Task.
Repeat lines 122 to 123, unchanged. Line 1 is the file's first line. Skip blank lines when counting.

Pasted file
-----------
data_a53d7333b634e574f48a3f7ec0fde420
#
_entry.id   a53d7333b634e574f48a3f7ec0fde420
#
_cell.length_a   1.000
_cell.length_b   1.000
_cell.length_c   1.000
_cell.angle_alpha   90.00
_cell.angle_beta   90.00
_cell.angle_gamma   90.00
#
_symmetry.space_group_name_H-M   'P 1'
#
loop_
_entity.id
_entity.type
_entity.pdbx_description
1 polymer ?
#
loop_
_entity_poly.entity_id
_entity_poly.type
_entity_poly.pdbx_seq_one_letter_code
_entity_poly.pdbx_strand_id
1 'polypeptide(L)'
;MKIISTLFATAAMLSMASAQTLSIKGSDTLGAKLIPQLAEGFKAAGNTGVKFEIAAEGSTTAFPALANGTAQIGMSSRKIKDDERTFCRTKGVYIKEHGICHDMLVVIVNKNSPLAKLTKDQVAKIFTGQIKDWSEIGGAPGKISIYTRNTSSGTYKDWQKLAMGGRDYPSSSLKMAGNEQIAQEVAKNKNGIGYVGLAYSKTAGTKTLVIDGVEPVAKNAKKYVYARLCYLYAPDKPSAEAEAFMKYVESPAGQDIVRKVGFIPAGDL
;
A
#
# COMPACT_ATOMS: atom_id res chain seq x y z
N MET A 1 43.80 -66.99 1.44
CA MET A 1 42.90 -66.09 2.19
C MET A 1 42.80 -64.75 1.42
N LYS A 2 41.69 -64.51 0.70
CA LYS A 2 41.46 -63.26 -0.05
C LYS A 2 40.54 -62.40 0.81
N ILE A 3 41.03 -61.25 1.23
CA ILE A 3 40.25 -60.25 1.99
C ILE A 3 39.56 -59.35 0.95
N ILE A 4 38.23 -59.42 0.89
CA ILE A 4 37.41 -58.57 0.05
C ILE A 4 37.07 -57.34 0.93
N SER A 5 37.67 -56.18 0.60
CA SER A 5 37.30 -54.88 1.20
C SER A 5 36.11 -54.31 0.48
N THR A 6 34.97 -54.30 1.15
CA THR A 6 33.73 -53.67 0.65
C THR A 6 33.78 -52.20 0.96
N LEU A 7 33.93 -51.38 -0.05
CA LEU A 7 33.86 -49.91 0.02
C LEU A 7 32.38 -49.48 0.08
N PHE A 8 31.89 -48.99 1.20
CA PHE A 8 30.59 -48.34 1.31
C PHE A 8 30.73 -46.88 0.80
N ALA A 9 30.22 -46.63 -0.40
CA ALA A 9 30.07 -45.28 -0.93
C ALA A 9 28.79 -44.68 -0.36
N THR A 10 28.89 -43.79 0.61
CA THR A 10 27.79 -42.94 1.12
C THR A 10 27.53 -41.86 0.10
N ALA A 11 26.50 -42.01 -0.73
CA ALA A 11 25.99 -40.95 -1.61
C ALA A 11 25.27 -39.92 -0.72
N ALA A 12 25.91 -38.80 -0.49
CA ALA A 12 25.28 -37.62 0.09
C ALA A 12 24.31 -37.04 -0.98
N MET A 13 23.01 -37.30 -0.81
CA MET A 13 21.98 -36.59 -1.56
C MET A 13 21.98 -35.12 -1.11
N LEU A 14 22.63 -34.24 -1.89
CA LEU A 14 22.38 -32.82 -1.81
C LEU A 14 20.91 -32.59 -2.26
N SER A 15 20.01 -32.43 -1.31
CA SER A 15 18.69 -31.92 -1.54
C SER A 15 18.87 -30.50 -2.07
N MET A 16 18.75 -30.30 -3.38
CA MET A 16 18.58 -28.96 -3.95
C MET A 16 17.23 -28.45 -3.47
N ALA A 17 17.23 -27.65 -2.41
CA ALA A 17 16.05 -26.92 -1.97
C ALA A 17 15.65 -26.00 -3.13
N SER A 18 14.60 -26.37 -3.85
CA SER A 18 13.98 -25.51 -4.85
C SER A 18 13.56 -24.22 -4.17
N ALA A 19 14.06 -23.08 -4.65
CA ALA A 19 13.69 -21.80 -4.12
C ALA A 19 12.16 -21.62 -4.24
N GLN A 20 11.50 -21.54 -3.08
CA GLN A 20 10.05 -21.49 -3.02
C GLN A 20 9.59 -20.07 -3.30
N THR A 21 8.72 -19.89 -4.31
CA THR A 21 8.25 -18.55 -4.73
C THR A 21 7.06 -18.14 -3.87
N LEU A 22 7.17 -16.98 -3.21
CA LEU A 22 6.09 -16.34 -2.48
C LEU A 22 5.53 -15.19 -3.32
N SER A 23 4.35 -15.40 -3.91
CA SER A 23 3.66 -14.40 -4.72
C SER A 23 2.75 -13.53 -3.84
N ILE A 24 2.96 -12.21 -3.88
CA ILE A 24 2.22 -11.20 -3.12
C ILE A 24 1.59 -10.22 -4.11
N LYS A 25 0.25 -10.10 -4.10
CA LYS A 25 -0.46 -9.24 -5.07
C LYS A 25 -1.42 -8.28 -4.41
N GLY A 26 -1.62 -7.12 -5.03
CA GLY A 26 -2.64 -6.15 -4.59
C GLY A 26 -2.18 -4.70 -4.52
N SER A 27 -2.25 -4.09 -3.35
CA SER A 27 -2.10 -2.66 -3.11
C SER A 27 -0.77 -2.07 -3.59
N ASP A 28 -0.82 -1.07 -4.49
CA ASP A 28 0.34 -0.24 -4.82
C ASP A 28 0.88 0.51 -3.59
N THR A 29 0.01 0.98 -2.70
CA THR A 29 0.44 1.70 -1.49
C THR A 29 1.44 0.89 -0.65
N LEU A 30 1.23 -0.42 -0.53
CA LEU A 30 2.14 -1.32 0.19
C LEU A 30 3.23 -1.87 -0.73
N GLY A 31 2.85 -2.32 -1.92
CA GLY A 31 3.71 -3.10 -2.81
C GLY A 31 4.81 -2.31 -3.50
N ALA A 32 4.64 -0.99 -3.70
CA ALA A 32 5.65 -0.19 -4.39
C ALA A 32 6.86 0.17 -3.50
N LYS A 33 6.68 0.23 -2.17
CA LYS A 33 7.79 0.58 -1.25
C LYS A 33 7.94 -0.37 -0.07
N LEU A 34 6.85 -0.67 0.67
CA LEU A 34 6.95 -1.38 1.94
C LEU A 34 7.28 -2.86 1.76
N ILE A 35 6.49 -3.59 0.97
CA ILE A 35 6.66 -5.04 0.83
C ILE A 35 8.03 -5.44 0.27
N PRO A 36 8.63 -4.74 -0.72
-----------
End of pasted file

CA GLY A 31 3.71 -3.10 -2.81
C GLY A 31 4.81 -2.31 -3.50